Graciano Sanchez from the Santa Monica Fence Company works on setting up the chain fence around the 26-foot-tall mushroom cloud sculpture titled 'Chain Reaction' in front of the Civic Auditorium on Monday afternoon. (photo by Brandon Wise)

CITY HALL — Timing is everything, particularly when you’re racing against the clock.

The Landmarks Commission chose to put off filing an application to landmark the damaged “Chain Reaction” statue on the Civic Center lawn for one month out of concern that doing so would actually hurt the chances of local activists fighting to save the artwork.

Taking the formal step to file an application gives City Hall the ability to request a full report analyzing the piece from its historic consultant, PRC Services Corp.

During that period, however, no substantial changes could be made to the statue, including important tests authorized and funded by the City Council meant to judge the amount of damage the statue has sustained over its years exposed to the elements and how much that would cost to fix.

That would put community activists fighting to raise money to pay for those repairs in a bind, said Jessica Cusick, cultural affairs manager for City Hall.

“They have until Nov. 15 to do the fundraising. We’re encouraging them to do the fundraising now, but they’re handicapped without knowing the amount to raise,” she said.

Initiating a landmark process would only stall consultants’ ability to move on the tests, which are expected to take a minimum of two or three weeks after their contracts are signed.

It will be tight to get those tests done in the month until the next Landmarks Commission meeting, and results may not be back, Cusick wrote in an e-mail.

In the meantime, activists know that they need to raise a substantial amount of money — anywhere between $227,372 and $423,172, according to City Hall estimates — but not how much.

If they can’t come up with the full amount, city officials will remove “Chain Reaction” from the public art portfolio and either return it to the family of its owners or to another cultural institution.

Commissioners emphasized that they did not want any action on their part to interrupt the work to save the sculpture.

“I feel uncomfortable intervening in that process right now in any way that would negatively impact the ability of us as the community and the family as fundraisers to get the information they need to mount a successful fundraising campaign,” said Commissioner Margaret Bach.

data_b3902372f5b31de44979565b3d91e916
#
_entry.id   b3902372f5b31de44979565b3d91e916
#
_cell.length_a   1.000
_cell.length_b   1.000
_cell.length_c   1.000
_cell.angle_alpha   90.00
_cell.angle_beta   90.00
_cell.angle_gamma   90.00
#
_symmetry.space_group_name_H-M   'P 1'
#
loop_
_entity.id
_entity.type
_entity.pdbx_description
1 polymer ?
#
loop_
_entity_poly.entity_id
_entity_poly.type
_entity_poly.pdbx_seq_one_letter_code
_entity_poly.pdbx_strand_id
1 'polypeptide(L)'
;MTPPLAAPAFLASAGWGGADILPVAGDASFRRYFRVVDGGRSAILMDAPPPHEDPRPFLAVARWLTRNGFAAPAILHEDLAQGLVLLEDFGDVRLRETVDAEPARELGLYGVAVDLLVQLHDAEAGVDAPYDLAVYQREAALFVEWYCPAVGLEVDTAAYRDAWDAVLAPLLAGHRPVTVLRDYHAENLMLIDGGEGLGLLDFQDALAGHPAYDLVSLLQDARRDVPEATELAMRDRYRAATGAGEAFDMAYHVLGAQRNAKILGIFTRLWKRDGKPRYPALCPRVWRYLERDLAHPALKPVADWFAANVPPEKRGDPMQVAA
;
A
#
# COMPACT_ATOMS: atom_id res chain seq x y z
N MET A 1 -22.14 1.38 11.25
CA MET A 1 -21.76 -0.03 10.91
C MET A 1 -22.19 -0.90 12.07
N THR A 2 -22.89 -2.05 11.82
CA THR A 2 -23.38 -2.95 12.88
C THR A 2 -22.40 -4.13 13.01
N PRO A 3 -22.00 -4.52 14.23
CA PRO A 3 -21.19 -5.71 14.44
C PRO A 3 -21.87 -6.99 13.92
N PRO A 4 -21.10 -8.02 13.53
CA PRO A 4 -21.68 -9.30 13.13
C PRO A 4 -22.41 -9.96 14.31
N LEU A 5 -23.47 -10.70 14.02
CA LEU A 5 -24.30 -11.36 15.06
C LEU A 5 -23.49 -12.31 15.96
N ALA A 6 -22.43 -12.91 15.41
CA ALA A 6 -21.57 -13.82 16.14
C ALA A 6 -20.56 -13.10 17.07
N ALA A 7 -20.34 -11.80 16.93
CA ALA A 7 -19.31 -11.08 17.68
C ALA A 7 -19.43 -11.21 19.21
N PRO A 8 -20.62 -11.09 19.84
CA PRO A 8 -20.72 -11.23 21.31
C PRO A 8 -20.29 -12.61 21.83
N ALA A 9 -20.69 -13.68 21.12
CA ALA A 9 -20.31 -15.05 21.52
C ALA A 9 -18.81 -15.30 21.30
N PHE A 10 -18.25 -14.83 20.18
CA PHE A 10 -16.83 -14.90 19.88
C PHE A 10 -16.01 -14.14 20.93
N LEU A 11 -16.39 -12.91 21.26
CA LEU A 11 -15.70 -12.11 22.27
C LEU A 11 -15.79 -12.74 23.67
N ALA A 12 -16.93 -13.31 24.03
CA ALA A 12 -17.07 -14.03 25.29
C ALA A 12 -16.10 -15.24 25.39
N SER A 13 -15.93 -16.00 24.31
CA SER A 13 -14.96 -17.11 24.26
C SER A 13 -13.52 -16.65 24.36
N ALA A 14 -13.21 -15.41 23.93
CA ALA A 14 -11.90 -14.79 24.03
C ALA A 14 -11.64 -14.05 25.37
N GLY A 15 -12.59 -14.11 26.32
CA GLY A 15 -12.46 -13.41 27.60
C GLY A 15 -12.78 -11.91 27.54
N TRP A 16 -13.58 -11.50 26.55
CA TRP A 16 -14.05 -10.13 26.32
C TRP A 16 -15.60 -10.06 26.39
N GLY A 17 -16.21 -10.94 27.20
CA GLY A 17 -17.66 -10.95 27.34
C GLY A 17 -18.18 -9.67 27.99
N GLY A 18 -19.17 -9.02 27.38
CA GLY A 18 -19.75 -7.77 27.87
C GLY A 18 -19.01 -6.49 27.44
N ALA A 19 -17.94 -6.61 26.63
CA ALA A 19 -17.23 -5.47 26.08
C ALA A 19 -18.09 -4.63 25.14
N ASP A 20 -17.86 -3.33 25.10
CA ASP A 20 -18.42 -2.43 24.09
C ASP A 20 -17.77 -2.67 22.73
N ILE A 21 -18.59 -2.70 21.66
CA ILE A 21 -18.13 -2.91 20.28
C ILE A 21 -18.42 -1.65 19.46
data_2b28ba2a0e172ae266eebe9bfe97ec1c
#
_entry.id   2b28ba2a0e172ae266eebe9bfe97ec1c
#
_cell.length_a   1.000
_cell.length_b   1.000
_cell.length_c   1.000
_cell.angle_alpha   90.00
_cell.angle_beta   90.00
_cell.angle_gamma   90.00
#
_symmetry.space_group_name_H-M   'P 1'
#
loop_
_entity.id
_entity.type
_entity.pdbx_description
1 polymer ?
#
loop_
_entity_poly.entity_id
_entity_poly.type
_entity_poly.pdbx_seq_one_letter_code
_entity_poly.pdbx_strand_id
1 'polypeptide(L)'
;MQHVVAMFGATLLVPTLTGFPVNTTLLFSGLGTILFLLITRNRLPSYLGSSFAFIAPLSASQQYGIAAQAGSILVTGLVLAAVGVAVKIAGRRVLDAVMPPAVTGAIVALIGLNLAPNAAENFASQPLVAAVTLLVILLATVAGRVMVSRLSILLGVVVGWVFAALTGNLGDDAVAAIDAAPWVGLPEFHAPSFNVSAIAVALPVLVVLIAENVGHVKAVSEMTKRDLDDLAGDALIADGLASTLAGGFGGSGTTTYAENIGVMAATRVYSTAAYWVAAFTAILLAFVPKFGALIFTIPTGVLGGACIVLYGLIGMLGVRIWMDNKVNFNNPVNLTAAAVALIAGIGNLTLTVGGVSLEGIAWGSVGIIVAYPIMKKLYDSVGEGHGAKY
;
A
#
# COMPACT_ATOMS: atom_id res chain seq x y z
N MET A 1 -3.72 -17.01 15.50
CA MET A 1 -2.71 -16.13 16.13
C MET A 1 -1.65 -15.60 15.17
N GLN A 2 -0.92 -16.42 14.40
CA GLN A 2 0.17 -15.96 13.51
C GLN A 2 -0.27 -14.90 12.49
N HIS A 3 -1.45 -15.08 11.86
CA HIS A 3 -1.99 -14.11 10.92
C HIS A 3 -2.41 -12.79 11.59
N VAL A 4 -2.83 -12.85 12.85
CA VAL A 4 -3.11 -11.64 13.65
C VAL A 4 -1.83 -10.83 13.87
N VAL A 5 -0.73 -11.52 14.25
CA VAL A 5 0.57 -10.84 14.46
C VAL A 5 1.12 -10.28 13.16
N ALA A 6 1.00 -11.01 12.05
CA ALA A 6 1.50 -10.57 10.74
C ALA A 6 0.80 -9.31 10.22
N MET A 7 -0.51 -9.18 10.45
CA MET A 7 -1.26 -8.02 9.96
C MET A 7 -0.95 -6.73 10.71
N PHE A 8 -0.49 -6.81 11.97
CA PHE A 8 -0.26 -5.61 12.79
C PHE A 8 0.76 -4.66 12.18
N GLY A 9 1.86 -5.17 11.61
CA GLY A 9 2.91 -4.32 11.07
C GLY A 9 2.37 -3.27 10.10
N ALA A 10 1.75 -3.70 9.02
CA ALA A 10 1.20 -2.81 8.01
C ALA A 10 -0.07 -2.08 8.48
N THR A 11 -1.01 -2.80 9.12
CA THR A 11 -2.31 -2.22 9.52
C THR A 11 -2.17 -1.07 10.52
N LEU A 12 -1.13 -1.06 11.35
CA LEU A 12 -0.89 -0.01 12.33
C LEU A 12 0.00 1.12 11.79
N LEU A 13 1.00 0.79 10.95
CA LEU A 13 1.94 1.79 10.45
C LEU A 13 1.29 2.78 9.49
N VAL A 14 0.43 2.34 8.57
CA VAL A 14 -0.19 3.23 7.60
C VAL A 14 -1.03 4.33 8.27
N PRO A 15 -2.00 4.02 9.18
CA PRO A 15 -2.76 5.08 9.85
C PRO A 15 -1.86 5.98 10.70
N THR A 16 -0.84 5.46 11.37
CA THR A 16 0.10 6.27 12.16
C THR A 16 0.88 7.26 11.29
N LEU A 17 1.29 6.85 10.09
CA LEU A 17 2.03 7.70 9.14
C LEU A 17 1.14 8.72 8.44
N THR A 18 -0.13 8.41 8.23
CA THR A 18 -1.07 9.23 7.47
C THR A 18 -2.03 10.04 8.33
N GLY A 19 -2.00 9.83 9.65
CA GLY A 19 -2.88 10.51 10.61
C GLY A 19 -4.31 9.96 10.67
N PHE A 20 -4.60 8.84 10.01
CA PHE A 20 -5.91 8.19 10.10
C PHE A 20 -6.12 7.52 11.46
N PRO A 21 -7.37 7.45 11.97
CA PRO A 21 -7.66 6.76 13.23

So far, only $450 has been contributed to the effort. Money can be sent to the Santa Monica Arts Foundation, which will manage, track and acknowledge the donations so that they can be tax deductible.

Commissioners also directed city officials to explore whether or not it was feasible to landmark a sculpture in the meantime. It’s never been done before in Santa Monica.

This should be the exception, said Jerry Rubin, the Santa Monica resident heading up the push to save “Chain Reaction.”

“I only wish I would have thought to come here a couple of years ago so that Paul Conrad would be alive to see this iconic sculpture become a landmark,” Rubin said, referencing the statue’s creator, the three-time Pulitzer Prize winning editorial cartoonist.

“Maybe his family will have that joy,” Rubin said.

Though noted for his art on paper, Conrad dabbled in sculpture as well. The 26-foot-tall, mushroom cloud-shaped “Chain Reaction” was his largest piece, and meant as a protest against nuclear war.

The piece was gifted to City Hall in 1989 but only installed in 1991 after a contentious public process. The majority of Santa Monica residents disliked the piece, according to old records, but the City Council approved it in a slim 4-3 vote.

Since, it’s stood in the Civic Center, across from what would later be the current RAND Corp. building.

Last year, Building and Safety Division engineer Ron Takiguchi saw children climbing on the piece. Further inspection revealed that there was damage to the statue, and it was cordoned off by a fence.

Tests conducted by conservationist Rosa Lowinger and the engineering team of Larry Bruegger revealed structural weaknesses and corrosion to the inner steel structure from exposure to wet conditions and salty air.

The fiberglass frame that supports the thousands of copper chain links also had damage, although its unclear how long it will be able to support the weight of the structure.

In March, the City Council voted to give $21,000 to test the sculpture. Council members also set the Nov. 15 deadline. If money isn’t raised to save the sculpture by then, it will be removed.


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